During Danfoss’ 18th annual press briefing on January 29 at the AHR Expo in Dallas, senior leaders presented Danfoss’ position and investments in solutions for climate and energy for the heating, ventilation, air conditioning and refrigeration (HVACR) industry.
The Danfoss press briefing is held annually during the International Air-Conditioning, Heating and Refrigeration (AHR) Expo to convene senior-level Danfoss leaders with members of the HVACR trade media to learn about Danfoss’ latest products and technologies, unique applications and the company’s perspective on industry-related policy, news and events.
Danfoss North America President John Galyen opened the briefing with a broad overview of the company’s position on new refrigerants, energy productivity and specific technology investments.
“Danfoss is well positioned to meet the needs of the growing climate and energy sector and provide technologies to increase energy productivity and reduce CO2 emissions that impact our climate,” he remarked.
Galyen also spoke about Danfoss’ proven global track record with natural refrigerants like ammonia, hydrocarbons and carbon dioxide (CO2), which includes over 4,000 Danfoss CO2 projects worldwide.
Robert Wilkins, vice president, public affairs, commented on the U.S. policy outlook for 2013, and explained that there are no major climate or energy bills expected to pass the 113th Congress – leaving the Environmental Protection Agency, Department of Energy (DOE) and the states to address energy efficiency and refrigerant issues.
Wilkins reminded the group that the federal government and the DOE are actively issuing regulations:
- Regional efficiency rules for residential air conditioning have just been upheld by the court, and furnace rules for the North have been remanded to the DOE for a full rulemaking process.
- In December, the DOE issued its final rule regarding certification of commercial HVAC, refrigeration and water heating equipment.
- Industry committees in both Europe and the U.S. are beginning to consider how system level and whole building energy standards could be structured – enabling greater energy savings by considering the interaction of equipment in whole systems.
“With state initiatives also moving ahead,” Wilkins continued, “energy productivity is indeed becoming much more comprehensive than just raising minimum energy efficiency standards.”
Additional speakers from Danfoss included Lisa Tryson, director, corporate communications and public relations, who provided a review of the 2012 EnVisioneering Symposia series and a preview of what is to come in 2013, and Hans Ole Matthiesen, global marketing director, refrigeration, who provided an overview of CO2 as a climate solution and introduced the full portfolio of products, integrated solutions, expertise and research Danfoss is bringing to the market.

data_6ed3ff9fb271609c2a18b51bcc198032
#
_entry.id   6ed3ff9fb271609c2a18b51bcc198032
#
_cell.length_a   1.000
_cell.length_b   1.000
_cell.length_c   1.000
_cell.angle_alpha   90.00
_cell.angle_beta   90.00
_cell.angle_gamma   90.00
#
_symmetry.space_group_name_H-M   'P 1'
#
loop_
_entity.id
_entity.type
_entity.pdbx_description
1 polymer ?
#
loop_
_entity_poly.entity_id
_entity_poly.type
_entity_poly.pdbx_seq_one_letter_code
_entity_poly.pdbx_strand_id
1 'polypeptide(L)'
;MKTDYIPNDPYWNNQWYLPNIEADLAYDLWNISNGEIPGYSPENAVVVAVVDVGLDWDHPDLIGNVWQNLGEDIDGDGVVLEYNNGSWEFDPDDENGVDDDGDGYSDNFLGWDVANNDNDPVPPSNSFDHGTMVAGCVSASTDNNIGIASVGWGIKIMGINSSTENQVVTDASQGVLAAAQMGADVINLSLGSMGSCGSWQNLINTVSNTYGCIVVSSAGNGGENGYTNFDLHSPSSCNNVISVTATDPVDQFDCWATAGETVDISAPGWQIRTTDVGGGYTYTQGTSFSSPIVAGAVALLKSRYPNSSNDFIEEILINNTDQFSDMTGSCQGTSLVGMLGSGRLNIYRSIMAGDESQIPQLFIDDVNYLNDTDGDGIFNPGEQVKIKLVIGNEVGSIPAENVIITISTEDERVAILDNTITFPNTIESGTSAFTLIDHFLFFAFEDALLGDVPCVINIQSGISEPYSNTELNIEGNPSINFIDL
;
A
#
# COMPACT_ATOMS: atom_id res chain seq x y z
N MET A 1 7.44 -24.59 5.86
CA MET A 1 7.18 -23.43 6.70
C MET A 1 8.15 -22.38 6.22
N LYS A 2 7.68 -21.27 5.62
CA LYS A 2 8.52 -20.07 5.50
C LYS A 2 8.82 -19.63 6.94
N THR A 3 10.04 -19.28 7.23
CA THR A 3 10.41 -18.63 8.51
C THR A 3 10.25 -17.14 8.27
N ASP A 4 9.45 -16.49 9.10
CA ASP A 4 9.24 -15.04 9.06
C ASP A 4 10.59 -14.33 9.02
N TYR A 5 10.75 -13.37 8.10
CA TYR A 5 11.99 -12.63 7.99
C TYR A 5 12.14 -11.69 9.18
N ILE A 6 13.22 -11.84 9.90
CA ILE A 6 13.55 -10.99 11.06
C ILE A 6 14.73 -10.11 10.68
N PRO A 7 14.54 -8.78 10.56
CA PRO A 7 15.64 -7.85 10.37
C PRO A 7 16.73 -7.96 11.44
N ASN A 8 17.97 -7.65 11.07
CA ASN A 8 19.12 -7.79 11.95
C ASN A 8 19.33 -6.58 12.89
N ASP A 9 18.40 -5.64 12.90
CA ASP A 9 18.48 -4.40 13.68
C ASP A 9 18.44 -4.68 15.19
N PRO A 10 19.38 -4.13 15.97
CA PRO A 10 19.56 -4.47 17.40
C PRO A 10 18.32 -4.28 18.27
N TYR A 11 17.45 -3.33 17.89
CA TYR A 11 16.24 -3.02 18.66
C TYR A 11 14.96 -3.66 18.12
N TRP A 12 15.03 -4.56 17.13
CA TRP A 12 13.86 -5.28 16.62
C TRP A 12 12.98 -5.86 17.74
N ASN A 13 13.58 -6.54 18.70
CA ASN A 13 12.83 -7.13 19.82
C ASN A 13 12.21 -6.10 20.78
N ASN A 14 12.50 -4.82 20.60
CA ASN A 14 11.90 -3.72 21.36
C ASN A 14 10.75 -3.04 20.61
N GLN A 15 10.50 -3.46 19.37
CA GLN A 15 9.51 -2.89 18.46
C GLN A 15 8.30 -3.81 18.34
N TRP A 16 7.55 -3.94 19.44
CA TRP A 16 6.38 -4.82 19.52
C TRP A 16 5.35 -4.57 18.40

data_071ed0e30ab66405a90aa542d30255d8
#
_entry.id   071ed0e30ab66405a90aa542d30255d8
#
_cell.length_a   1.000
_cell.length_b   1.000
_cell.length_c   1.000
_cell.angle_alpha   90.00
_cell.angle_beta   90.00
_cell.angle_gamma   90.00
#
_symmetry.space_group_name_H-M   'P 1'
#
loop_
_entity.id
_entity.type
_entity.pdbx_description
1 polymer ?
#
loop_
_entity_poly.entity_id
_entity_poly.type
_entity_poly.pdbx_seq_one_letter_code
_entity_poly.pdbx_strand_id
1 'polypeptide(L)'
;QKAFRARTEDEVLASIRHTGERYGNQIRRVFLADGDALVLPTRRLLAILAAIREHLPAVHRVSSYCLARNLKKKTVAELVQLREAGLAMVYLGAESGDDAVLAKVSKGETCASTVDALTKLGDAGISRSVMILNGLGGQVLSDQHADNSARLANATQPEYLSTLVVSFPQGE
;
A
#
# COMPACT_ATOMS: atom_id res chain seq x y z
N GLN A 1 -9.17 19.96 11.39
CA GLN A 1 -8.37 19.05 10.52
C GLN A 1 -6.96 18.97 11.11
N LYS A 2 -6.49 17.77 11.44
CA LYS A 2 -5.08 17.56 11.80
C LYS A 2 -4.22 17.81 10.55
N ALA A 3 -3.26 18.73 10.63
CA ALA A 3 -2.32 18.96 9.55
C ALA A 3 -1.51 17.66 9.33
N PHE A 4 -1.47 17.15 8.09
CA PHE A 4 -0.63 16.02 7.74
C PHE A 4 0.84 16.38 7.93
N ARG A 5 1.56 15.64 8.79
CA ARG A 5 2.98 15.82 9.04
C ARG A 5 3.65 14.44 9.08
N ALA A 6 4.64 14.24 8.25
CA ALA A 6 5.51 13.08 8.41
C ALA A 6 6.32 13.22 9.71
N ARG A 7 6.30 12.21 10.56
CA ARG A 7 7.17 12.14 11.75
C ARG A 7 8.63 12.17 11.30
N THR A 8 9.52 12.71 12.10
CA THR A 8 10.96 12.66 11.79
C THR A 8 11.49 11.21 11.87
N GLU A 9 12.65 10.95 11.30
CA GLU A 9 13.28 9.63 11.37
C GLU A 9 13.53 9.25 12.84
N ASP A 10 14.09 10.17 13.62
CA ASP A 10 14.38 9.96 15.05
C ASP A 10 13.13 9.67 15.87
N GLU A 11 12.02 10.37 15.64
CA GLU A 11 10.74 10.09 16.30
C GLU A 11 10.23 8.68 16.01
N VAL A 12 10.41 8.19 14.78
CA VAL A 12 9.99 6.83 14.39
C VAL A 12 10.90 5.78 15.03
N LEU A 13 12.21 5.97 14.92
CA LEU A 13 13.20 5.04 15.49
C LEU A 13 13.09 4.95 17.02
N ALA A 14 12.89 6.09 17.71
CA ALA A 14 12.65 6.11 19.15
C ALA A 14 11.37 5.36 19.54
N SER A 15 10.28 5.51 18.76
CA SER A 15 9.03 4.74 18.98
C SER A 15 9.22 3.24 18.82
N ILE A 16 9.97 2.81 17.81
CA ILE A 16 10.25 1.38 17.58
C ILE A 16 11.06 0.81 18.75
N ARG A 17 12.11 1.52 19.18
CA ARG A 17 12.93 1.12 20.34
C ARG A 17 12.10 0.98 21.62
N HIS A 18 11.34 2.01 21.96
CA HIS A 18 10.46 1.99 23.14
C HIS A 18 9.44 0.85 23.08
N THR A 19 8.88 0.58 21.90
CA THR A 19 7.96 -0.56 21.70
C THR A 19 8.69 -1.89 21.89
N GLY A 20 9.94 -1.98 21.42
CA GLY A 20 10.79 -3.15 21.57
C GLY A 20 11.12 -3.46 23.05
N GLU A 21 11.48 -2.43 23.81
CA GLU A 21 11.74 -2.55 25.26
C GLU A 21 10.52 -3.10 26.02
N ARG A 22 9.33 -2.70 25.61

Matthiesen explained how Danfoss is striving to lead the industry in the transition to sustainable CO2 refrigeration systems by offering the first commercially available transcritical valves and dedicated controllers, as well as the broadest portfolio of UL-approved, tested and trialed CO2 products.
”We are helping to educate the industry with both classroom and online training,” Matthiesen said. ”Attesting to this success is the rapidly growing number of installations using Danfoss CO2 technologies.”
According to Matthiesen, the growth of CO2 systems can be attributed to the refrigerant’s environmental and economic benefits. For example, when compared to an industry baseline R404A DX system, the Total Equivalent Warming Impact (TEWI) analysis of an R134a/CO2 cascade system indicates a 55% reduction in direct and indirect emissions. Similarly, an ammonia chiller operating only CO2 on both the Medium and Low Temperatures sides can save as much as $7,000 annually compared to the baseline R404A system installed in the average supermarket application.
To illustrate the growing CO2 landscape in North America, Scott Martin, director, sustainable technologies at Hillphoenix, also made a presentation during the briefing, which addressed the key challenges and drivers in using the natural refrigerant.
Martin provided insights to the evolution of CO2 systems in North America – from the low-temp secondary loop systems introduced in 2006 to cascade systems, which eliminate all low temperature hydrofluorocarbons (HFCs) and significantly reduce carbon footprint compared to traditional HFC-DX technology. Hillphoenix recently received UL listing for its Advansor CO2 booster system, which completely eliminates HFC refrigerants. The first U.S. supermarket with the Advansor CO2 booster system also recently was delivered. Since 2006, Hillphoenix has installed more than 2,000 systems globally that use alternative refrigerants, and also has equipment installed at the majority of GreenChill-certified stores. This is an example of Hillphoenix’s leadership and commitment to the use of alternative refrigerants.